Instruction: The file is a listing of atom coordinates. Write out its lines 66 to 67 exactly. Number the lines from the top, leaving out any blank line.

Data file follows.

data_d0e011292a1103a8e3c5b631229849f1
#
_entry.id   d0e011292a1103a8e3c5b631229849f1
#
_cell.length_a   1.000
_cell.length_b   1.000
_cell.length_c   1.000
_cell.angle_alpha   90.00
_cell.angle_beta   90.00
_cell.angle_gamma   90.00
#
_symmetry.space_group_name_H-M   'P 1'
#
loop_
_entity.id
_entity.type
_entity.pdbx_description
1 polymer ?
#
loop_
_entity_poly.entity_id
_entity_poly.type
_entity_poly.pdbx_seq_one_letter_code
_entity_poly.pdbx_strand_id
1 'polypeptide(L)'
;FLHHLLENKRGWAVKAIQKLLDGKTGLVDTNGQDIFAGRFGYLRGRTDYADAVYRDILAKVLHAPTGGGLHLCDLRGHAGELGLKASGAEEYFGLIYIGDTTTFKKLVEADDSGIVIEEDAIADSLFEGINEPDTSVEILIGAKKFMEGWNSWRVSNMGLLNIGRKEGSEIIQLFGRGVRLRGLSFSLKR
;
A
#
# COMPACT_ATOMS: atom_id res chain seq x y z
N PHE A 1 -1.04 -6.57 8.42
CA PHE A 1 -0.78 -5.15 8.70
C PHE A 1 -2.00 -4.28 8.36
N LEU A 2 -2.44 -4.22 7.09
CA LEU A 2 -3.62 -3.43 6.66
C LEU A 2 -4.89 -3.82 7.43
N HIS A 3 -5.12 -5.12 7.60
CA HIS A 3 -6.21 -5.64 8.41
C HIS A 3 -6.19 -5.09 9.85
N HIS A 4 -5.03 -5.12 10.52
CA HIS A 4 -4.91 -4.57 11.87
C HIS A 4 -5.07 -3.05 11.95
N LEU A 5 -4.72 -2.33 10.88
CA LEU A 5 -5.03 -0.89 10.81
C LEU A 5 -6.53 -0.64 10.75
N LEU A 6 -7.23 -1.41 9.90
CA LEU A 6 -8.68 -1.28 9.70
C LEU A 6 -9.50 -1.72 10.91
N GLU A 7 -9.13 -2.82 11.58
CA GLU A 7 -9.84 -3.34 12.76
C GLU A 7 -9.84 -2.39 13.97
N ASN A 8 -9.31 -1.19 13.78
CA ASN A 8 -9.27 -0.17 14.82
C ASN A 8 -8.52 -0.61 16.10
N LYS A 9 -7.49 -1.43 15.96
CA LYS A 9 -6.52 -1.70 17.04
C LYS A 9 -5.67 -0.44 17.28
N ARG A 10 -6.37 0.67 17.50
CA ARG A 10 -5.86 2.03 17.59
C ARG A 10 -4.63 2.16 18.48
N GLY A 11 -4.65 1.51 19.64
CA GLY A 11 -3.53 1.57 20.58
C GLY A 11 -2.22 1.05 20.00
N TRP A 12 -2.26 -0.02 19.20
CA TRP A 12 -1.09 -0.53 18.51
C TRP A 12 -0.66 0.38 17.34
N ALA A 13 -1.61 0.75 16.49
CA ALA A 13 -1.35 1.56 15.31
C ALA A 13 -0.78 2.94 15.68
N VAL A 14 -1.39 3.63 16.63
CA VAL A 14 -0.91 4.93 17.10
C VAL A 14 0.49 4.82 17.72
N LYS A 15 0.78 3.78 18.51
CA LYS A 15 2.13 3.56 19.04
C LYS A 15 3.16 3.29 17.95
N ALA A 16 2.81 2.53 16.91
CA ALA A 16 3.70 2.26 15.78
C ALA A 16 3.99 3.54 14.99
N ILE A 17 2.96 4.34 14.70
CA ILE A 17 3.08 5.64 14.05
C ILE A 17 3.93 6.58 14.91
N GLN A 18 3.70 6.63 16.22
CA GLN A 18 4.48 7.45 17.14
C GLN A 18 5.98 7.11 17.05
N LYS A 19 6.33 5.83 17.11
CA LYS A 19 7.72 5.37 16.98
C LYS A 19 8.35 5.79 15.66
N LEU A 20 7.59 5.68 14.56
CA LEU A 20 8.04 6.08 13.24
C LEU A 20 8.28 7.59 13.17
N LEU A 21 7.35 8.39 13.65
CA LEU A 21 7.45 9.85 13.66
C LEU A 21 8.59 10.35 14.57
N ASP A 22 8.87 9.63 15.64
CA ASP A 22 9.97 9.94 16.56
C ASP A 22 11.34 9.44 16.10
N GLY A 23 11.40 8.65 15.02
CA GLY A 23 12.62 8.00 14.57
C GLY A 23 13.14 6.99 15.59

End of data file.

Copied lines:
C TRP A 12 -0.66 0.38 17.34
N ALA A 13 -1.61 0.75 16.49